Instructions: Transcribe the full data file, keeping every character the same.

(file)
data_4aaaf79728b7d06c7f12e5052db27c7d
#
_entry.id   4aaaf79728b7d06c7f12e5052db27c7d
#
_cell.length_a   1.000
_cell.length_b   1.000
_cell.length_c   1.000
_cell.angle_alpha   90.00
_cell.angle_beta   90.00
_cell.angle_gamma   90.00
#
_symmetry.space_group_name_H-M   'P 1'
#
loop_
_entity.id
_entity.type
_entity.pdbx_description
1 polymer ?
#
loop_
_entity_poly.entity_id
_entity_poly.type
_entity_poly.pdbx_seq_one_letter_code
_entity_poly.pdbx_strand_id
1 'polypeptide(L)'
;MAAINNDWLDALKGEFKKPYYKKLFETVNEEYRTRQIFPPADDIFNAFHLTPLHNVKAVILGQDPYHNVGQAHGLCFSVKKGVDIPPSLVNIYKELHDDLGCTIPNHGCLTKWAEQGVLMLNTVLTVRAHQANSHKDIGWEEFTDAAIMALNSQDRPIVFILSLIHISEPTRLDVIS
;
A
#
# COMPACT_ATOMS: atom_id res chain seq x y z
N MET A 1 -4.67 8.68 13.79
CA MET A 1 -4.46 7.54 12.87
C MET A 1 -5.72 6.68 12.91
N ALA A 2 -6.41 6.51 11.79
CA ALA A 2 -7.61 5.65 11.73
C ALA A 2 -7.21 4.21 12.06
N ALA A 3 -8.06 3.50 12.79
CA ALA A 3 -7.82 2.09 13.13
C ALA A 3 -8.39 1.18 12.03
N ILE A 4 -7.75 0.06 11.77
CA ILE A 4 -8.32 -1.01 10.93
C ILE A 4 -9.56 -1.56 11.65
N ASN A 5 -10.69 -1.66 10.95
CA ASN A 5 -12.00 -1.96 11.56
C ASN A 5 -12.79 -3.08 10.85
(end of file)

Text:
data_4aaaf79728b7d06c7f12e5052db27c7d
#
_entry.id   4aaaf79728b7d06c7f12e5052db27c7d
#
_cell.length_a   1.000
_cell.length_b   1.000
_cell.length_c   1.000
_cell.angle_alpha   90.00
_cell.angle_beta   90.00
_cell.angle_gamma   90.00
#
_symmetry.space_group_name_H-M   'P 1'
#
loop_
_entity.id
_entity.type
_entity.pdbx_description
1 polymer ?
#
loop_
_entity_poly.entity_id
_entity_poly.type
_entity_poly.pdbx_seq_one_letter_code
_entity_poly.pdbx_strand_id
1 'polypeptide(L)'
;MAAINNDWLDALKGEFKKPYYKKLFETVNEEYRTRQIFPPADDIFNAFHLTPLHNVKAVILGQDPYHNVGQAHGLCFSVKKGVDIPPSLVNIYKELHDDLGCTIPNHGCLTKWAEQGVLMLNTVLTVRAHQANSHKDIGWEEFTDAAIMALNSQDRPIVFILSLIHISEPTRLDVIS
;
A
#
# COMPACT_ATOMS: atom_id res chain seq x y z
N MET A 1 -4.67 8.68 13.79
CA MET A 1 -4.46 7.54 12.87
C MET A 1 -5.72 6.68 12.91
N ALA A 2 -6.41 6.51 11.79
CA ALA A 2 -7.61 5.65 11.73
C ALA A 2 -7.21 4.21 12.06
N ALA A 3 -8.06 3.50 12.79
CA ALA A 3 -7.82 2.09 13.13
C ALA A 3 -8.39 1.18 12.03
N ILE A 4 -7.75 0.06 11.77
CA ILE A 4 -8.32 -1.01 10.93
C ILE A 4 -9.56 -1.56 11.65
N ASN A 5 -10.69 -1.66 10.95
CA ASN A 5 -12.00 -1.96 11.56
C ASN A 5 -12.79 -3.08 10.85